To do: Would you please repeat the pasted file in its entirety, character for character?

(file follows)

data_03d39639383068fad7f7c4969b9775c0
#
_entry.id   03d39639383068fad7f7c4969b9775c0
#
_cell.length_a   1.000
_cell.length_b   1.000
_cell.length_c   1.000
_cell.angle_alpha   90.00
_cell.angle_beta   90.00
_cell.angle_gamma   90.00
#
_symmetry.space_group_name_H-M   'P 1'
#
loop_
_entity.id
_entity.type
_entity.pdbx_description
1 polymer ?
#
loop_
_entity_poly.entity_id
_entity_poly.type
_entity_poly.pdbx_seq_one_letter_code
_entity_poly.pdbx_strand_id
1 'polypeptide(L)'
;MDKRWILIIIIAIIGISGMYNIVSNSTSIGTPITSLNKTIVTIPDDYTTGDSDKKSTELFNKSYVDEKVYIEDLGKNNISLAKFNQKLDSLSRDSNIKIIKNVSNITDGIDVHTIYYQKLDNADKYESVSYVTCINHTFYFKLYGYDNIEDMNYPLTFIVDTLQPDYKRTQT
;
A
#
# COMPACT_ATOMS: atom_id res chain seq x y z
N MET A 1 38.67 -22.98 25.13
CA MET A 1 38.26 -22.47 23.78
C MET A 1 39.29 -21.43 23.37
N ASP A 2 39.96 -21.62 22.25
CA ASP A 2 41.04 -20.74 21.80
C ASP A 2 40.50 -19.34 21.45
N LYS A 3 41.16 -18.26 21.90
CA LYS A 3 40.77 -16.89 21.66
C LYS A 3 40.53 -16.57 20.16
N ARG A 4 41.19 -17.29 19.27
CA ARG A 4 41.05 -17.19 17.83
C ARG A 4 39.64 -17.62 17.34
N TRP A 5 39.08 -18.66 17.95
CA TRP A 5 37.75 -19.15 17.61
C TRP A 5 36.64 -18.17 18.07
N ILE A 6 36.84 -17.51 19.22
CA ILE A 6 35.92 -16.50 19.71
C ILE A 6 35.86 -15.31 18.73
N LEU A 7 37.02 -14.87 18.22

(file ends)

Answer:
data_03d39639383068fad7f7c4969b9775c0
#
_entry.id   03d39639383068fad7f7c4969b9775c0
#
_cell.length_a   1.000
_cell.length_b   1.000
_cell.length_c   1.000
_cell.angle_alpha   90.00
_cell.angle_beta   90.00
_cell.angle_gamma   90.00
#
_symmetry.space_group_name_H-M   'P 1'
#
loop_
_entity.id
_entity.type
_entity.pdbx_description
1 polymer ?
#
loop_
_entity_poly.entity_id
_entity_poly.type
_entity_poly.pdbx_seq_one_letter_code
_entity_poly.pdbx_strand_id
1 'polypeptide(L)'
;MDKRWILIIIIAIIGISGMYNIVSNSTSIGTPITSLNKTIVTIPDDYTTGDSDKKSTELFNKSYVDEKVYIEDLGKNNISLAKFNQKLDSLSRDSNIKIIKNVSNITDGIDVHTIYYQKLDNADKYESVSYVTCINHTFYFKLYGYDNIEDMNYPLTFIVDTLQPDYKRTQT
;
A
#
# COMPACT_ATOMS: atom_id res chain seq x y z
N MET A 1 38.67 -22.98 25.13
CA MET A 1 38.26 -22.47 23.78
C MET A 1 39.29 -21.43 23.37
N ASP A 2 39.96 -21.62 22.25
CA ASP A 2 41.04 -20.74 21.80
C ASP A 2 40.50 -19.34 21.45
N LYS A 3 41.16 -18.26 21.90
CA LYS A 3 40.77 -16.89 21.66
C LYS A 3 40.53 -16.57 20.16
N ARG A 4 41.19 -17.29 19.27
CA ARG A 4 41.05 -17.19 17.83
C ARG A 4 39.64 -17.62 17.34
N TRP A 5 39.08 -18.66 17.95
CA TRP A 5 37.75 -19.15 17.61
C TRP A 5 36.64 -18.17 18.07
N ILE A 6 36.84 -17.51 19.22
CA ILE A 6 35.92 -16.50 19.71
C ILE A 6 35.86 -15.31 18.73
N LEU A 7 37.02 -14.87 18.22